Mark Spitz had planned to shave off his moustache before his first event at the 1972 Munich Games, but kept it because he’d joked with Russian competitors that it helped ‘streamline’ him and keep the water away from his mouth.
He commented, years later, “Next time, all the Russian swimmers had moustaches!”
Only one person has ever won medals at both the Summer and Winter Olympics in the same year. She was Christa Luding-Rothenburger, and she won gold in the speed skating at Calgary and silver in track cycling at Seoul, both in 1988.
This feat is no longer possible, since the Summer and Winter Games are now staggered two years apart.
Traditionally, doves were released during the opening ceremony of the Olympic Games to signify peace, but this was abandoned after what happened at Seoul in 1988. Instead of circling above the stadium, about ten of them decided to perch on the rim of the Olympic cauldron … unfortunately, just as it was being lit.
They were instantly burned to death.
Doves and pigeons haven’t had the best of luck at the Olympics. Live pigeon shooting was actually an Olympic event at the 1900 Games. The event was dropped after the messy business of shooting as many of the released birds as possible. A competitor was eliminated once he’d missed two birds. In total, about 300 birds were killed. This was the only time in Olympic history that animals were killed on purpose as part of the Games.
Nowadays, the only pigeons that are shot are clay pigeons, and everyone seems quite happy about that (specially the pigeons).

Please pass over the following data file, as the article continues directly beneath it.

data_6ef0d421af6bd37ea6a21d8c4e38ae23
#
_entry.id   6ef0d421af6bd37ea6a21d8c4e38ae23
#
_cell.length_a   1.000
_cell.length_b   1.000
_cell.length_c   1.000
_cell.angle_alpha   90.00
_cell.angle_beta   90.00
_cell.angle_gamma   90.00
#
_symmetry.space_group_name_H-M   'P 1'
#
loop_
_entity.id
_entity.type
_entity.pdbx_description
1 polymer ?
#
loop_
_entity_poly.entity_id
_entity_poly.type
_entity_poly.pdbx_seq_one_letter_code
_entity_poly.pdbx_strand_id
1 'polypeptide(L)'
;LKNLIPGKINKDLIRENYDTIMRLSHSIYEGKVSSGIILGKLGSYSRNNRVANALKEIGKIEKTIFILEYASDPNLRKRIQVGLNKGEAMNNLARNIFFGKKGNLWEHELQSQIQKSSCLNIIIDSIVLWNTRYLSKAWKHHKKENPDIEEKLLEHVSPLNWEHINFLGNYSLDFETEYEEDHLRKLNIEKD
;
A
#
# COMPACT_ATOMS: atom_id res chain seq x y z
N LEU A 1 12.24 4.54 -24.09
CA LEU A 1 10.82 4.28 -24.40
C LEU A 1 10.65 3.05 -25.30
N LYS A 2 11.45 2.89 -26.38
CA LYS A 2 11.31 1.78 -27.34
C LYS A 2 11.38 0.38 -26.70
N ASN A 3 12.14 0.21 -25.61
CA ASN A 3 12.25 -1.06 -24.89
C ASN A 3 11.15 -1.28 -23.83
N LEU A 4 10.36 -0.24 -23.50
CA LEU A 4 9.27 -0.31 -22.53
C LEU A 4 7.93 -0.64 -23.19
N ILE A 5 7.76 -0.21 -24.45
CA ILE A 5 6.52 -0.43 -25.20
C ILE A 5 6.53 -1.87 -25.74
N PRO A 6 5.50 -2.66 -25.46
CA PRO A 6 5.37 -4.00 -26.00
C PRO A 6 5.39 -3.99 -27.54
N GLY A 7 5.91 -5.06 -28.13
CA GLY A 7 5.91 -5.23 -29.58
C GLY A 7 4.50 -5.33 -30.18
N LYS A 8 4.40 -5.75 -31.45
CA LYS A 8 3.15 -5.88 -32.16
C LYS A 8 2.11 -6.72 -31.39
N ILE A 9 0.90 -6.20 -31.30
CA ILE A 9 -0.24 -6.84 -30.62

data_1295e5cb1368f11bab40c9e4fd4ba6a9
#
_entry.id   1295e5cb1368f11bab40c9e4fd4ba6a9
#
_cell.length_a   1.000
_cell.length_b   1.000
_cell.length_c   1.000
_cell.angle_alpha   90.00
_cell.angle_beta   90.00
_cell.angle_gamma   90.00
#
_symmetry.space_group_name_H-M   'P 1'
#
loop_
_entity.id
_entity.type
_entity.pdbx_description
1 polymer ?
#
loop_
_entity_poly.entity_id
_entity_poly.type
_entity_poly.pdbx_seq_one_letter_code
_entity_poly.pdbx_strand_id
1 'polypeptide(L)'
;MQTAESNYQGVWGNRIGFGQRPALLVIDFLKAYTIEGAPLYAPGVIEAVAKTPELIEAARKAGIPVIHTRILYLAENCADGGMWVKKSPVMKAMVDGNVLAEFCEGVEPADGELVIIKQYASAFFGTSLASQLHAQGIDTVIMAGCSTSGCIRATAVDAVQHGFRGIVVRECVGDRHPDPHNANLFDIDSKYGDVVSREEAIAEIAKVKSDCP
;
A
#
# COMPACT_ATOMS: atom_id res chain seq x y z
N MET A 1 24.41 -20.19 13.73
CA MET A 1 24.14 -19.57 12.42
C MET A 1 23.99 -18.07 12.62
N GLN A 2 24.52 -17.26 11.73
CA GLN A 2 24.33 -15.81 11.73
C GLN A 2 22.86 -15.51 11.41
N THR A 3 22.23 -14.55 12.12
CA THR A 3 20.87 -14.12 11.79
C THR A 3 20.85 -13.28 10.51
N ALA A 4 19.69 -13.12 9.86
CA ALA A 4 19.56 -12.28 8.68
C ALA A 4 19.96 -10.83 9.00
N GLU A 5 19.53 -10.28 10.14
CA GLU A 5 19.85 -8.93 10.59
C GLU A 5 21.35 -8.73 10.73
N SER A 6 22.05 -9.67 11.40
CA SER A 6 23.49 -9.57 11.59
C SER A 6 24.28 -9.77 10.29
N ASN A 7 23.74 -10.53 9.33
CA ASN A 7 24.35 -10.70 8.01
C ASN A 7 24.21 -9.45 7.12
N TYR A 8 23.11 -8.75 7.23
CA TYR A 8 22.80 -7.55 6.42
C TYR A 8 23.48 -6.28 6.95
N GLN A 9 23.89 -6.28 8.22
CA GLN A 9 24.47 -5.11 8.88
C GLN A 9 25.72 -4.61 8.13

The first Paralympics took place on the opening day of the 1948 London Olympics. The participants were disabled British veterans of World War II.
The first such Games were called the 1948 International Wheelchair Olympics. They became truly international when they were staged again in 1952, at the same location, and Dutch athletes also took part.
The name derives from the Greek preposition para, meaning beside or alongside. The Paralympics, therefore, run alongside the Olympics.
Martin Klein, a Russian wrestler, was just too drained to even compete in the final of the 1912 Greco-Roman wresting after his exhausting semi-final. It had taken him and Finland’s Alfred Asikainen eleven hours to complete!
In 2000 Comăneci was named as one of the athletes of the century by the Laureus World Sports Academy.
Comăneci received the Olympic Order, the highest award given by the International Olympic Committee, in 1984 and 2004. She is the only person to have received this honour twice, and was also the youngest recipient. She has also been inducted into the International Gymnastics Hall of Fame.
George Eyser won six Olympic medals (3 gold, 2 silver, and a bronze) in a single day, at the 1904 Games. An amazing achievement, by any standards.